By Jeremy Burnham
Reporter 

Teacher Profile Series: Lind-Ritzville Middle School math teacher Christina Heater

 
Series: Teacher Profile | Story 4

Last updated 8/8/2019 at 11:18am

When the Lind-Ritzville High School closed for construction, it affected more people than just the students and teachers at the high school. It affected everyone at all the schools in the co-op, including Lind-Ritzville Middle School teacher Christina Heater.

With LRHS closed, the high school moved for one year to the LRMS building in Lind. This meant there was less space for middle school classes, so the co-op had to get creative. Which meant Heater took some kids back to elementary school.

"The sixth graders went back to their respective elementary schools," Heater said. The Ritzville students went back to Ritzville and the Lind students stayed in Lind. They needed a teacher to go down [to Lind] with them, and so I did that."

Heater "team taught" the sixth grade with Lind Elementary School teacher Sarah Dinkins. Heater taught math and science while Dinkins taught english and history.

"Which is great because you don't want me teaching English," Heater said jokingly. "It was wonderful. It was a great experience. [Dinkins] was a good role model who knew the ropes down there because whenever you start at a new school, there are new procedures."


TEACHER SERIES continued on Page 3

If there's one thing Heater is used to, it's starting at a new school. Heater moved to Ritzville after teaching part time at a private school in Idaho. After school starts this September, she will have started at a new school for the third year in a row. She spent her first year in the area at LRMS for the 2017-18 school year. She spent the 2018-19 school year at Lind Elementary and she will now be going back to LRMS for 2019-20.

The change is further amplified by the fact that LRMS will be headed by a new principal this year, as Darrel Lembcke replaces Cindy Deska, who will be moving to the Ritzville Grade School. But change doesn't phase Heater.

"I like [change]," Heater said. "I don't know if I could do a job where I'm doing the same thing over and over. It would get redundant and repetitive."

Heater grew up in the Tri Cities and attended Richland High School. She then started her college education at Columbia Basin College, a community college in Pasco. After graduating from CBC, she transferred to Cascade College in Portland to get her B.S. in education.

Since her days at CBC, she knew she wanted to be a teacher. She didn't know, however, that she wanted to teach math.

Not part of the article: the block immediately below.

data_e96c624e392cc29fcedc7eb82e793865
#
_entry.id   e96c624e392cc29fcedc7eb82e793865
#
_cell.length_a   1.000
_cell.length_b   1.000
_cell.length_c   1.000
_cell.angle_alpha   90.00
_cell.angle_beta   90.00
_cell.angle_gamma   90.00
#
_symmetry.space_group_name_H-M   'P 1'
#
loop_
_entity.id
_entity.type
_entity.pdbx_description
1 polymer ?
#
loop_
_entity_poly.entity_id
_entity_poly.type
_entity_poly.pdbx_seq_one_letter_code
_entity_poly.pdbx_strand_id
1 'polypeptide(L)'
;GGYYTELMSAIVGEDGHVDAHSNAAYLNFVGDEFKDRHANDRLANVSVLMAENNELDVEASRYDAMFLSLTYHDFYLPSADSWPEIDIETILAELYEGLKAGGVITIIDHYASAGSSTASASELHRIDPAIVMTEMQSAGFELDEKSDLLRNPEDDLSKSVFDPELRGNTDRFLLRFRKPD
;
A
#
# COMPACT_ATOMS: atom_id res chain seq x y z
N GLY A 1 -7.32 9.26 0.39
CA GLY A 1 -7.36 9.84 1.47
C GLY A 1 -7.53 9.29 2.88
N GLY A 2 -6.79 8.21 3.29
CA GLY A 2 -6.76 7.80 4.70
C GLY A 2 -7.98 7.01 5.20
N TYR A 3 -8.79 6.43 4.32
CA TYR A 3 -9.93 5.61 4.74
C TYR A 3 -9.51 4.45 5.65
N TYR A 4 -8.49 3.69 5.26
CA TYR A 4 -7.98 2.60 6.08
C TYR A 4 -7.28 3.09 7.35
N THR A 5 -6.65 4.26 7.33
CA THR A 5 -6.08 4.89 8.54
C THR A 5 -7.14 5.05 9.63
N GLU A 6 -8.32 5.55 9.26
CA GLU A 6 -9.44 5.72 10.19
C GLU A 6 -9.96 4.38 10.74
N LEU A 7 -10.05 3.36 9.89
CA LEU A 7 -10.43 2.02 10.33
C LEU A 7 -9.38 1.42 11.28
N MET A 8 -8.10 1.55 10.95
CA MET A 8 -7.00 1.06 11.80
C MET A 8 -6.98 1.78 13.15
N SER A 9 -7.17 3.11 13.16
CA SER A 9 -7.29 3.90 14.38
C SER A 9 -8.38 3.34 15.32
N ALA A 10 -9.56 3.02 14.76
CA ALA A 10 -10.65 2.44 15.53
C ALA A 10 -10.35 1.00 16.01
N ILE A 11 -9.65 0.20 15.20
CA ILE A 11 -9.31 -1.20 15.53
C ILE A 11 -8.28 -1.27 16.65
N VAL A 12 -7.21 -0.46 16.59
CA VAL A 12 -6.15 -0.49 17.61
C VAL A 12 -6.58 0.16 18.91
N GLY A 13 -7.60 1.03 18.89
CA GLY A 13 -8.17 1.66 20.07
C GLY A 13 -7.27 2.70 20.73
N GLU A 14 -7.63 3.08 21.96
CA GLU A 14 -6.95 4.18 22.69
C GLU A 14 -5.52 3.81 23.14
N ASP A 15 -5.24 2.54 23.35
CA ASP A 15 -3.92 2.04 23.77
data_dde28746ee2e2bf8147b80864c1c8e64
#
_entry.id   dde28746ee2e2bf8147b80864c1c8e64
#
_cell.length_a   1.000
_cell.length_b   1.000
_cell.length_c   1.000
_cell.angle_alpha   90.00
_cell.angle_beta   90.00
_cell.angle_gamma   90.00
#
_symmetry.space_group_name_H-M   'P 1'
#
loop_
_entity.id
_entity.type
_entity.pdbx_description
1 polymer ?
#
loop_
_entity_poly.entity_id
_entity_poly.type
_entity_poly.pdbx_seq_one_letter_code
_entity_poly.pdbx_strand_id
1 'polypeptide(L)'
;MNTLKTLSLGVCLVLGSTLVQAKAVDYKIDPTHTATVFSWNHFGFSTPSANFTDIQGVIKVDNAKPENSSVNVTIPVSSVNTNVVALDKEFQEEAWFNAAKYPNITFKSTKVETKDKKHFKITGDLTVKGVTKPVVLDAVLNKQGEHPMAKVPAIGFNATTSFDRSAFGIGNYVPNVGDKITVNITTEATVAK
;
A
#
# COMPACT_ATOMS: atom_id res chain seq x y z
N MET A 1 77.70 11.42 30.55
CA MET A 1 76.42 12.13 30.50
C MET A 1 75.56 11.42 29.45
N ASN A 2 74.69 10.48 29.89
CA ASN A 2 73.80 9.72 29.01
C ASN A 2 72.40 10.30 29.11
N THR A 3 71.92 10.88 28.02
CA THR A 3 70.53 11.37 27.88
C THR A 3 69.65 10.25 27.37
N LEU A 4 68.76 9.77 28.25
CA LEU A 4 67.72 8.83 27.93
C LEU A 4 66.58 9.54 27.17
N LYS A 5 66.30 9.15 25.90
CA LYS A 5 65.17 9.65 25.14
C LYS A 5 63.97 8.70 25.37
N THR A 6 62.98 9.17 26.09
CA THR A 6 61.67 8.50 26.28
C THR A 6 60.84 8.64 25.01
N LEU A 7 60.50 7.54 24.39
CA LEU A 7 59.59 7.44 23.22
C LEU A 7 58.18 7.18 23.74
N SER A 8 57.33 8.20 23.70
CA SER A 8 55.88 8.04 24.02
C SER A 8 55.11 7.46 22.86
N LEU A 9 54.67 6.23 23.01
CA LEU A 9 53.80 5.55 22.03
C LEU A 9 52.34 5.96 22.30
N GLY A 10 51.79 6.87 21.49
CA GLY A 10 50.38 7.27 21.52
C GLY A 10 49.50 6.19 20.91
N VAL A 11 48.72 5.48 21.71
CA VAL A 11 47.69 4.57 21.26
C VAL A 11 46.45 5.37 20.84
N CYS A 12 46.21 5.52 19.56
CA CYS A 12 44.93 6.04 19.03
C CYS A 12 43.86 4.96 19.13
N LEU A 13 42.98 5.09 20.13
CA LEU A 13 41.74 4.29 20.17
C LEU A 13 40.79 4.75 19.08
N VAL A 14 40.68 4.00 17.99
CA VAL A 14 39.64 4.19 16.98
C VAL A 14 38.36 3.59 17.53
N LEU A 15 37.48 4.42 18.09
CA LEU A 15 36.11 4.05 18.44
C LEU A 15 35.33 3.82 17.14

"At first I wanted to do music ed," Heater said. "But I had friends who were having trouble in their math class and I would help them. They would say, 'Wow, you do such a good job of explaining that. You should be a math teacher.' That's when I thought, 'You know, it would be easier getting a math teaching job than a music teaching job.' And so I went ahead and switched."

Heater worked as a substitute teacher while her husband finished school. They then moved to Colville, where she continued to substitute from time to time.

During this time she had three children. When the family moved to Coeur d'Alene, Idaho, she got a part time teaching job that she kept for eight years. Her husband then got a job as the manager of the Ritzville Hardware store and the family moved here in 2017.

When asked what her favorite thing about teaching is, she quickly answered without hesitation.

"The kids!" Heater said. "Just working with children. I love working with children, they are so fun. They will come up with ideas you don't think of. Or, when they don't get something, you have to think of something to help them understand it. It's a new day everyday. Each kid is different, so they have different needs."

Heater says she has loved working in the area because she likes the size of both the city and the schools.

"I definitely prefer a smaller classroom," Heater said. "You get to know the kids. You get to know the families, which I think is really important. I would rather have 60 kids to try to get to know than 180."

She likes the small city for similar reasons.

"The people are wonderful," Heater said. "You get to know people and you get to know their families ... There's been some awesome things that my children have been able to be a part of because it's such a small community and you have to try out. If you want to be on a certain team, you're on it. Everyone has a chance to do things if they want to."

Heater also says it's easier to have an impact in a smaller city.

"[In a larger city] there's always someone else stepping in to do all the things, and so you don't really feel you have to do anything," Heater said. "You're able to take a more active role in your community in a small town because you need to."

Heater's three children all attend LRS schools. She said her experience as a teacher has helped her as a parent when one of her children comes home with complaints about a teacher or class.

"I like being able to see things from the teacher's perspective," Heater said. "If one of my children are struggling in a class, or they received a grade they didn't like or something, I can come back with the teacher perspective. I can ask, 'Well, have you talked to your teacher about the grade? Have you asked how you could get a better grade? Did you do what the teacher wanted you to do?' Inevitably, it's, 'No, no, no."

For 2019-20, Heater will teach grades 6-8. School starts on Sept. 3.

Do you know a teacher you would like to see featured in The Journal's Teacher Profile Series? Email Jeremy Burnham at [email protected]

 

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